One of the better things under the hood is the 3.5-liter V6 engine. It delivers 279 horsepower and 252 pound-feet of torque. Many others in the small carryover class have opted for the 4-cylinder, usually turbocharged, so it’s good to see a little bigger powerplant under the hood.
While we did like the MDX, we liked the RDX even better. The loss of a third row of seats gives the exterior look a bit more style it seems. The RDX in our opinion is just the right size, and on the road we liked it even better.
Inside, there is the great view from the driver’s seat one can only get in a higher placed crossover. The interior is laid out similar to the MDX, with clean lines and easy to use controls and easy to read gauges. The two screen setup was there, and like the MDX we aren’t a fan of it, but it isn’t too hard to figure out. The cabin is very roomy and comfortable even for back seat adults, and that’s not something that can be said for all crossovers.
On the road the first thing we noticed with a V6 under the hood, was that there was no lag like we’ve had with some turbocharged 4 bangers. No struggling to keep up, no whining, plenty of power for everyday use. The cabin is quiet at speed, the suspension more than adequate for everyday driving and there is even a satisfying low growl from the V6 under heavy acceleration. The six speed automatic shifted properly and the body roll in aggressive cornering was no better or worse than others in its class.
There is one big difference to others in its class however.
Now that Acura has added the new safety features, the blind-spot monitoring system, adaptive cruise control and lane-departure intervention system, the RDX can now compete with other crossovers costing much, much more. Think Porsche Macan S($53,000), BMW X4 ($46,000 – $58,000), the Audi Q5 ( $41,825 – $53,425) and the new Jaguar F-Pace which can get expensive with a price nearing $70,000 for the same options that can be had in a top of the line RDX which prices out at $44,340.
The point is that the RDX is a very good vehicle. It’s made better when you see what a value it really is. For around $40,000, you can get a well-built crossover with all the features of something costing a great deal more.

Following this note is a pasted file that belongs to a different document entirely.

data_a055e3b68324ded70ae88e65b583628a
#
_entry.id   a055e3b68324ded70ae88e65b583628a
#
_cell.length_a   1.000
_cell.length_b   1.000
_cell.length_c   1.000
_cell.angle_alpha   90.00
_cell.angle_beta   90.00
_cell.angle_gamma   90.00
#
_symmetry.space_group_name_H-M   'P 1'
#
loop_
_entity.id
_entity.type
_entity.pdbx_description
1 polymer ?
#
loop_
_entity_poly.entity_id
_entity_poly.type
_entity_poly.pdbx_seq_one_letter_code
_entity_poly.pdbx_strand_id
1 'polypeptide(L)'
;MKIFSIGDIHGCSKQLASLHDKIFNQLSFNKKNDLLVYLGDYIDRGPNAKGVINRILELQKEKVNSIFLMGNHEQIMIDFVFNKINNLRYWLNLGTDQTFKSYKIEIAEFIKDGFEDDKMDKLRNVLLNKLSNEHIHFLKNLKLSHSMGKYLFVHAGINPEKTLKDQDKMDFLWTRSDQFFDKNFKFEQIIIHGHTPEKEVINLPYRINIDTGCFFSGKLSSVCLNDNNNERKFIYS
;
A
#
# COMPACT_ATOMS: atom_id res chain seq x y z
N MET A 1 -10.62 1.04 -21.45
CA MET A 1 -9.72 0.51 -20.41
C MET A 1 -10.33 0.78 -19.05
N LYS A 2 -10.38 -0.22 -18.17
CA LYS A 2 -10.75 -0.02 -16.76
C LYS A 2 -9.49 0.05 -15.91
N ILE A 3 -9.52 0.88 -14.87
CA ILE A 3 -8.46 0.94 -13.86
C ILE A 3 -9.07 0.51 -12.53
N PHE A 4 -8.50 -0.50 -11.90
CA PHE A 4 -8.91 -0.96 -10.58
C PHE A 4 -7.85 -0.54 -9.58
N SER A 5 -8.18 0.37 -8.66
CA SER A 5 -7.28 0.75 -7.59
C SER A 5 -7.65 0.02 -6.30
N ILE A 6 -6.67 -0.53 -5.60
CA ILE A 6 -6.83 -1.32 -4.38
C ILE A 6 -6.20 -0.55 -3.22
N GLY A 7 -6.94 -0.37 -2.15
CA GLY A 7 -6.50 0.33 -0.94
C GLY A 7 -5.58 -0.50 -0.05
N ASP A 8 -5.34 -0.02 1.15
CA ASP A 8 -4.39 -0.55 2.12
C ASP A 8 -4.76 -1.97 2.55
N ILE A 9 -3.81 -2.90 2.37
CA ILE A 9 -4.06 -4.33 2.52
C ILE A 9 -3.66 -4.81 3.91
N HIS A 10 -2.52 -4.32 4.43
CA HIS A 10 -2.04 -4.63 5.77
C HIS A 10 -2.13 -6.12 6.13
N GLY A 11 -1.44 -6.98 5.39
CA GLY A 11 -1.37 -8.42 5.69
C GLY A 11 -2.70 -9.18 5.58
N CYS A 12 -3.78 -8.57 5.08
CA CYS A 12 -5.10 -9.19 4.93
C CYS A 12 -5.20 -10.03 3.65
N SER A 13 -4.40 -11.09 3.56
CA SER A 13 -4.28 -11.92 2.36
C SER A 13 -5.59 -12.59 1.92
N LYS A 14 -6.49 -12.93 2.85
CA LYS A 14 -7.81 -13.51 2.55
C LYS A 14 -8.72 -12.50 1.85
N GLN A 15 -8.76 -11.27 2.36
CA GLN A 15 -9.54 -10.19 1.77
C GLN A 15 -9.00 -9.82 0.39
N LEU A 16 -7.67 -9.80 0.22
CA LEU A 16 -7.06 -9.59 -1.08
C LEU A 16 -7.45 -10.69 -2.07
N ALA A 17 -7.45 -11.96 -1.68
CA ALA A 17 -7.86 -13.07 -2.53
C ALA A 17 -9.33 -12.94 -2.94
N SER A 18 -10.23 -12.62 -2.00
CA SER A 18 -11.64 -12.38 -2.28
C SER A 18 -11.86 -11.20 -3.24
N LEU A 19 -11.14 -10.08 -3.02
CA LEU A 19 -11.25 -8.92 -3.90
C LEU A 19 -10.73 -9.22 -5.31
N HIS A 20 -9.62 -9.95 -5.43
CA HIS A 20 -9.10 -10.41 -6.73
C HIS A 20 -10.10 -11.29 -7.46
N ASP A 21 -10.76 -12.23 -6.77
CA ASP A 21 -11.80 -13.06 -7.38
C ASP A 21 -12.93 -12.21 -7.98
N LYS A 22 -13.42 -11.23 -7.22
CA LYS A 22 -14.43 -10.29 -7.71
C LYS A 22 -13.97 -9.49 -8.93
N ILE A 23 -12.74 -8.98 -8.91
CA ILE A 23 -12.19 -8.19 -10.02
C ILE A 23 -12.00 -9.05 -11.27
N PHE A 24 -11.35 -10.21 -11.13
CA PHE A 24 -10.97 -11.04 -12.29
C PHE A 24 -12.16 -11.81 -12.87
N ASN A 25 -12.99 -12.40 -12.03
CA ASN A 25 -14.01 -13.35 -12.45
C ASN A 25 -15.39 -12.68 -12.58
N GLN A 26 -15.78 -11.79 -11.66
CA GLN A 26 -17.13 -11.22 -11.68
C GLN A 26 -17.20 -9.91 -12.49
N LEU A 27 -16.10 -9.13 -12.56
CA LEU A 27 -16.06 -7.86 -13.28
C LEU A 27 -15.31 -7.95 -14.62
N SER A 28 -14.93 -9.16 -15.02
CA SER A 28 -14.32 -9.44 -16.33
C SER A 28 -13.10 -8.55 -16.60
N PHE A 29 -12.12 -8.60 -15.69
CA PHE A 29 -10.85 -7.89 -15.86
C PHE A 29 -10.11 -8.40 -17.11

The MDX was good, and if someone needs a large SUV, it’s worth a look. For the smaller crossover crowd though the RDX is among the best. That’s primarily because the majority of the crowd can afford something like the Acura RDX.
We may never stay in the Presidential Suite, or sip on champagne older than we are, but we can enjoy something that gives us an experience normally reserved for a privileged few. The 2016 Acura RDX is among the best vehicles we have tested, and that’s because the RDX is among those vehicles that we could actually afford.
The 2016 Acura RDX
MSRP (as tested): $44,340
Engine: 3.5 V6, 279 hp, 252 lb-ft torque
Transmission: 6-speed shiftable automatic
Mileage (EPA): 19 city, 28 highway, 22 combined
Mileage (as tested, mixed conditions): 24 mpg
Base Curb Weight: 3946
Exterior Dimensions (in)
Length, Overall: 184.4
Width, Max w/o mirrors: 73.7
Height, Overall: 65
Track Width, Front: 63.1
Track Width, Rear: 63.4
Min Ground Clearance: 5.4
Interior Dimensions (in)
Passenger Capacity: 5
Passenger Volume: 103.5
Front Head Room: 38.7
Front Leg Room: 42
Front Shoulder Room: 58.7
Front Hip Room: 55.7
Second Head Room: 38.1
Second Leg Room: 38.3
Second Shoulder Room: 57.2
Second Hip Room: 53.8
EPA interior volume: 129.6 cu.ft.
Cargo capacity, all seats in place: 26.1 cu.ft.
Maximum cargo capacity: 76.9 cu.ft.
Basic: 4 Years/50,000 Miles
Drivetrain: 6 Years/70,000 Miles
Corrosion: 5 Years/Unlimited Miles
Roadside Assistance: 4 Years/50,000 Miles
All specs and features can be found here